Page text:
My first semester in Waseda University finally came to an end. When I draw the bow string for the final time this month, my focus was all on that single shot. In fact, my primary challenge was to treat it as if it was my first shot in life because every single shot/event is distinct to one another, and the differences could be in terms of magnitude, time, and accuracy…etc. infinite possibilities.
(Although we are usually tempted to focus only on hitting the bull’s eyes) The goal of Kyudo isn’t really to do so, but rather to grow ourselves through “the way of the bow” and strive to attain Satori (spiritual enlightenment).
According to the Nippon Kyudo Federation the supreme goal of kyudo is the state of 真善美 shin-zen-bi, translated roughly as “truth-goodness-beauty”…Kyudo is a lifelong pursuit of personal reflection, vow, and dedication that brings you to strive to work harmoniously in relationships with others. (Zen Kyudo)
Speaking so, I will not delve into the general description about Kyudo because these facts and figures can be found on Wikipedia and other online sources. A better alternative is perhaps to share my personal experience in relation to this journey of:
Travelling with the arrow.
My initial interest in Kyudo grew out of my fascination for zen arts and traditional samurais and warriors (they are always associated with the letter c: cool, clean, composed, clever, clans, careful…). I came across tons of articles explaining about the benefits of taking up archery, how it helps one to be stronger and more focused in life…and reasons behind why many Jews in Israel or Mongolians take up archery etc. Research served as an important preliminary preparation for learning and understanding the correct mindset/ efforts required to learn a new skill.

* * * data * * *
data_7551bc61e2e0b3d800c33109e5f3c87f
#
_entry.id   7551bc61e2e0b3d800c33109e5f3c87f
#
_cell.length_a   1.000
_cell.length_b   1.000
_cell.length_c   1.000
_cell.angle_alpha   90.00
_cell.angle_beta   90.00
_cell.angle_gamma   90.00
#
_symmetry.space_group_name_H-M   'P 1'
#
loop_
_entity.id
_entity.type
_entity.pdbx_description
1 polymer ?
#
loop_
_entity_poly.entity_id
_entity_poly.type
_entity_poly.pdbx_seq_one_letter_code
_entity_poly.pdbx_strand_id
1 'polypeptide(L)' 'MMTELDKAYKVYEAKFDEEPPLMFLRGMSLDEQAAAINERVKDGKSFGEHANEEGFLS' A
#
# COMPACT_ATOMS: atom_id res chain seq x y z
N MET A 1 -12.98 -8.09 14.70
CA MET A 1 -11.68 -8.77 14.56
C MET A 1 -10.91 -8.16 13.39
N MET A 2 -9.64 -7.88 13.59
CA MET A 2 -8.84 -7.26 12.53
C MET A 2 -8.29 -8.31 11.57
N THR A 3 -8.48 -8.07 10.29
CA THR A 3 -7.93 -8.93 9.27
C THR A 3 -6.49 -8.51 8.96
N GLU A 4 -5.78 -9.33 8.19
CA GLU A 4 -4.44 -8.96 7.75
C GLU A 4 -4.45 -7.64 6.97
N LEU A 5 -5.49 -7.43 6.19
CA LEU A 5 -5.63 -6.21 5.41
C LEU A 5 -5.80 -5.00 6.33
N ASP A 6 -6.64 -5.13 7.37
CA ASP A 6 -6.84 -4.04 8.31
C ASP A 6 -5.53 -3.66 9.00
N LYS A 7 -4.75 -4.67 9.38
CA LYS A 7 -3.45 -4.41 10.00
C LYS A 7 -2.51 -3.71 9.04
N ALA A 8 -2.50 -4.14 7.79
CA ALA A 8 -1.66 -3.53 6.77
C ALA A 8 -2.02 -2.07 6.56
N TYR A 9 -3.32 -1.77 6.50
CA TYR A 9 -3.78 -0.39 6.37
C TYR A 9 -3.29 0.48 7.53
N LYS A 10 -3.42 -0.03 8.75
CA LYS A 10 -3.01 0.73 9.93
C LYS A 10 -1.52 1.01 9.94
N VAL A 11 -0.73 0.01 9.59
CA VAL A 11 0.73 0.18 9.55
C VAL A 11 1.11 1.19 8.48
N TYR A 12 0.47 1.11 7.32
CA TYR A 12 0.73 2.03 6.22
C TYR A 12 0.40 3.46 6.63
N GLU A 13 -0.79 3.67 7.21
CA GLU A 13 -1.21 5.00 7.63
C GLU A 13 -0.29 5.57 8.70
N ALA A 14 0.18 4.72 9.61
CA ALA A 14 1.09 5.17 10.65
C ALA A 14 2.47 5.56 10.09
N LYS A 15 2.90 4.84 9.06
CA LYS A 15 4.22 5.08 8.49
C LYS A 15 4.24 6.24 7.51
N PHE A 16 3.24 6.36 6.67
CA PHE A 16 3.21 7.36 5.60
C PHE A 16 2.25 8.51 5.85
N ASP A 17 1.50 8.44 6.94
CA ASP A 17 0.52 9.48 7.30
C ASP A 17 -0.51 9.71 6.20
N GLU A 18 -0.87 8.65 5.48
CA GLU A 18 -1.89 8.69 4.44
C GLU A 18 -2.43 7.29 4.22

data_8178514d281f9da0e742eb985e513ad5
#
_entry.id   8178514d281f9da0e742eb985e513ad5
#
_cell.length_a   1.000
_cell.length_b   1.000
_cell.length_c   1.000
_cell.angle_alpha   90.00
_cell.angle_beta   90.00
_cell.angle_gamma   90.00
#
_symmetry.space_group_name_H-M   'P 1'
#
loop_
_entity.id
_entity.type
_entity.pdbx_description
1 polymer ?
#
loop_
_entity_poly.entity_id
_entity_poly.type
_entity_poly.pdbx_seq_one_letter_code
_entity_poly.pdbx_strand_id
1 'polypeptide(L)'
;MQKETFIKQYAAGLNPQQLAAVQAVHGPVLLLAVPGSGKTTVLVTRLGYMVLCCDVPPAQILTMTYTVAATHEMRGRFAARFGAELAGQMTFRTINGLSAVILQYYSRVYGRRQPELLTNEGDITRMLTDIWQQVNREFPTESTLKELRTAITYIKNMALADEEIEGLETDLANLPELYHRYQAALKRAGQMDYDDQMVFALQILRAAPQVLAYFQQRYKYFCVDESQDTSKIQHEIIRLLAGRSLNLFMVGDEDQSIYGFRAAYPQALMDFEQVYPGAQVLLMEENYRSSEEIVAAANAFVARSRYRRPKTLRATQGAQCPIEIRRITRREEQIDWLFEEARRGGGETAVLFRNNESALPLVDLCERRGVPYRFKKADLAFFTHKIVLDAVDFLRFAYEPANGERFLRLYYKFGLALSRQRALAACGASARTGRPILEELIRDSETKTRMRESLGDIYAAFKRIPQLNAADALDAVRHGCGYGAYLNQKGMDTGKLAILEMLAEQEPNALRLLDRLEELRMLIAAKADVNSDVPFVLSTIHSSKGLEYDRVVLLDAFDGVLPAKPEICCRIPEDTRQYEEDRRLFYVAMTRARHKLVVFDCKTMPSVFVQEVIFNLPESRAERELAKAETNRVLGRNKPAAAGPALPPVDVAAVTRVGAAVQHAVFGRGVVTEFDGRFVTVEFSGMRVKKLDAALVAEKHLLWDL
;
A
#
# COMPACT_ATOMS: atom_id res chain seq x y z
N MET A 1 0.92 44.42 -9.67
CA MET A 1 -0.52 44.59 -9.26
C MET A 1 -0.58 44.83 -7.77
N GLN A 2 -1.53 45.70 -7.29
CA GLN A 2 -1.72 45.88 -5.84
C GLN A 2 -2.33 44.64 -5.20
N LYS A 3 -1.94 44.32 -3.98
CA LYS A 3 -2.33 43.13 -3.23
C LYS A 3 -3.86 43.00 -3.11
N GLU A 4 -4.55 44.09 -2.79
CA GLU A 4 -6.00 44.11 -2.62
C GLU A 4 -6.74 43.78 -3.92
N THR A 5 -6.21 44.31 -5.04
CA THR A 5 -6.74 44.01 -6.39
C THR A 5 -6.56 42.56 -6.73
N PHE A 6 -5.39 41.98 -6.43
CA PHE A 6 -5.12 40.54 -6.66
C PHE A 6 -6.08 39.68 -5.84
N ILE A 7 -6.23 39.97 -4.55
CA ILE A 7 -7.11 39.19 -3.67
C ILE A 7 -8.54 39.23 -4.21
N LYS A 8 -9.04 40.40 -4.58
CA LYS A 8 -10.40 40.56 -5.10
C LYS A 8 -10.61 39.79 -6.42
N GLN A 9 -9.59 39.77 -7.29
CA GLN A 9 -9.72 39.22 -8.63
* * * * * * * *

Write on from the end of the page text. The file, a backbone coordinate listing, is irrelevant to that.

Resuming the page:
Learning from Scratch
Though I have had some experience in modern archery, traditional archery seems to be much different and complex than contemporary archery. Kyudo emphasized much upon “禮” (etiquette) and character building. Weeks after weeks were spent solely upon pulling the bow strings continuously to strengthen our arms and correct our posture before we finally got to shoot the arrow for the first time- probably after 6 weeks. Before our last seminar, we had an examination and our sensei told us: it doesn’t matter if you hit the target or not, for you will be judged upon your posture (the physical movement pre-and post-releasing the arrow).
Kyudo played an important role for the first 6 months of my life in Japan. In terms of personal relationship, I got to know some really close Japanese and foreign friends whom we hang out for “ban go-han”- dinner every week after class. It certainly served as an important platform for me to practice Japanese with new-found friends.
Growth? Every week as I enter the dojo, I put aside whatever homework or tasks for the day and focus just on learning, shooting and practicing. It’s a good routine to practice standing meditation and clearing whatever stress or dirt accumulated within my mind. It builds patience as we learn not to be too anxious or eager in looking forward to shoot, to be more aware of our physical movements, postures and at the same time not to fidget while aiming.
To (a) sincere practitioner, Kyudo is a way of life. There is no separation between Kyudo training and everyday activities. Each arrow is shot as if it were the only one, just as each moment of one’s life is the ultimate moment…through hitting the target one has to look inside and cut through and go beyond any kind of preoccupation, whether it be worry, hope, doubt or fear… It is standing Zen…The Kyudo practitioner does not look at the target for the result of his/her practice, but inward, for the target is not a target – it is a mirror. And if the heart is right, each shot clears away some more of the obstacles clouding the vision of one’s true nature. (from Kyudo-standing zen, by Christopher Triplett and Katja Triplett Triplett)
Short post today. Good luck!
Best wishes from Penang,